In an intraparty ballot, Bradley Byrne, the pick of the
In Colorado, voters overwhelmingly rejected a nearly $1-billion tax increase to boost education funding but imposed statewide sales and excise taxes on recreational marijuana. Texans turned down a plan to convert Houston's Astrodome into a convention hall, likely bringing on the wrecking ball.
The off-year election offered a few clues — though nothing certain — about the upcoming midterm campaign in 2014 and, beyond that, the wide-open race for the White House.
It was a good day for moderation, relatively speaking. The winners of the gubernatorial races and the Alabama contest shunned the hard-edged partisanship that has become the norm in Washington; attacks on the federal healthcare law failed to rescue Republican
In his victory speech Tuesday night in Asbury Park, Christie pledged to govern "with the spirit of
The most consequential results, though, may have come in Virginia, which has become a bellwether in national politics, perfectly matching the voting percentages in the last two presidential races.
Cuccinelli's positions — fierce opposition to
A prodigious fundraiser and close confidant of the Clinton family, McAuliffe was seen as a flawed candidate by many in his own party. He unsuccessfully sought the nomination for governor four years ago and was dogged by controversies surrounding his aggressive fundraising tactics and private business dealings.
But those negative attributes receded as Cuccinelli was tainted by a criminal investigation into gifts received by Virginia's Republican governor, Robert McDonnell — a form of guilt by partisan association — then buried in an onslaught of Democratic attacks over the government shutdown and issues like abortion and contraception.
Many of those voting for McAuliffe said they did so out contempt for his opponent.
"I was more excited to vote against Cuccinelli than for McAuliffe," Lauren Durden, a 41-year-old homemaker, said in Herndon, a Washington suburb. "Cuccinelli is way too socially conservative. He is an extremist."
In New Jersey, by contrast, Christie drew widespread praise as he cruised to a second term. Many cited his hands-on response to Superstorm Sandy, which battered the Jersey Shore a year ago. He also ran a decidedly nonpartisan campaign; his advertisements ended not with a reference to his party but simply the words "Chris Christie. The Governor." He repeatedly emphasized his work with Democrats, the state's majority party.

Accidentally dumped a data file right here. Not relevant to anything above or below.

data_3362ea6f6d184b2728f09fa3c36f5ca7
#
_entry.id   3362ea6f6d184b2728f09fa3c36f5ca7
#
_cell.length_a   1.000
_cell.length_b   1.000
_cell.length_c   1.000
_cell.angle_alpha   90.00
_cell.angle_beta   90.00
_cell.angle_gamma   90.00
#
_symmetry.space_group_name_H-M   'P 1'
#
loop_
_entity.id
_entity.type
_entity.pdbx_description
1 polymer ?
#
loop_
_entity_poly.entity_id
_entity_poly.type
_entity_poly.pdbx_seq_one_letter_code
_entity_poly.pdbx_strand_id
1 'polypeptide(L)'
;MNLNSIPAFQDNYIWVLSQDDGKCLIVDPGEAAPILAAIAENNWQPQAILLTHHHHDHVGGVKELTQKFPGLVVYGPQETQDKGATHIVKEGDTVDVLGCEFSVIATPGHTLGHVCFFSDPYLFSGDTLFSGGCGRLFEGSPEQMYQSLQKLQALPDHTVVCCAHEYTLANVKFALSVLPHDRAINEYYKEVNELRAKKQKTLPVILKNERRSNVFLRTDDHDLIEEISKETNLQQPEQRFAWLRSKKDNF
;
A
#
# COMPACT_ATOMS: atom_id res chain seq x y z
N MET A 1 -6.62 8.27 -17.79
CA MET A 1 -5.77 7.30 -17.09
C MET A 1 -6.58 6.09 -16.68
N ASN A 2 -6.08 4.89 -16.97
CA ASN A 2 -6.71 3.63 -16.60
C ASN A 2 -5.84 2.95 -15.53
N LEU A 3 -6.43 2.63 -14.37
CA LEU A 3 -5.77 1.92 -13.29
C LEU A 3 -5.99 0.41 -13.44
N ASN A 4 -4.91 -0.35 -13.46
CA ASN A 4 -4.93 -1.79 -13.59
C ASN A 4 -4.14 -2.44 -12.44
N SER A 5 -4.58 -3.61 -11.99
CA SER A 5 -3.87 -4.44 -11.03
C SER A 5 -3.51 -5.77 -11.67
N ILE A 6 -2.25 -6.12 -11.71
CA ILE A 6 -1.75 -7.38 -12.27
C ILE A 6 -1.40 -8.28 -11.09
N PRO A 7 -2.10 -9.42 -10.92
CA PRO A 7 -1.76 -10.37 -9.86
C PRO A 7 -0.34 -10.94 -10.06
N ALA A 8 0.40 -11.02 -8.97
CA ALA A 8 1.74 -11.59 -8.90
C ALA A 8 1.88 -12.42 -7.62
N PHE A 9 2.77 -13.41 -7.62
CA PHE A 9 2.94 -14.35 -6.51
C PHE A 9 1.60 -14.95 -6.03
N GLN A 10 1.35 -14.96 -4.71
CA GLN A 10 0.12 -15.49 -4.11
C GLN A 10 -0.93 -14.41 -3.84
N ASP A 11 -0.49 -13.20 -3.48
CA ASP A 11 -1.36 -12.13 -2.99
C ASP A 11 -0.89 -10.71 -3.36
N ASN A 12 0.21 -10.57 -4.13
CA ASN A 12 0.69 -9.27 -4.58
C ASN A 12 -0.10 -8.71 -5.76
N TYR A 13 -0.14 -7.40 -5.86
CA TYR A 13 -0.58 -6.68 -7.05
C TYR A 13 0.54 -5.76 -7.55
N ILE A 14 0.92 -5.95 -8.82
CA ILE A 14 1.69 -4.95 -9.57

Drew Moss, 47, was campaigning for Democratic Hoboken Mayor Dawn Zimmer when he paused Tuesday to praise Christie's fiscal conservatism and his willingness to ignore party labels, particularly when the state needed help from Washington.
"I appreciate that he reached out to Obama," said Moss, whose home was flooded in the storm. "I like the guy."
While that quality kept Christie's Democratic opponent, state Sen. Barbara Buono, from ever gaining a toehold in the governor's race, it is not likely to help Christie with the partisans who rule the Republican presidential nominating process.
Among their grievances, Christie has called for in-state tuition for immigrants in the state illegally — a stance that bedeviled Republican Gov.
Christie seems ready to take on the purists in his party. "I think that the party's got to focus on winning again," he said Tuesday in a CNN interview before the polls closed and his reelection was formally sealed. "You know, sometimes, I feel like our party cares more about winning the argument than they care about winning elections. And if you don't win elections, you can't govern."
Next door in New York City, the race for mayor was another anticlimax, although it did deliver the first Democratic mayor in that Democratic bastion since the early 1990s.
The two candidates vying to succeed three-term incumbent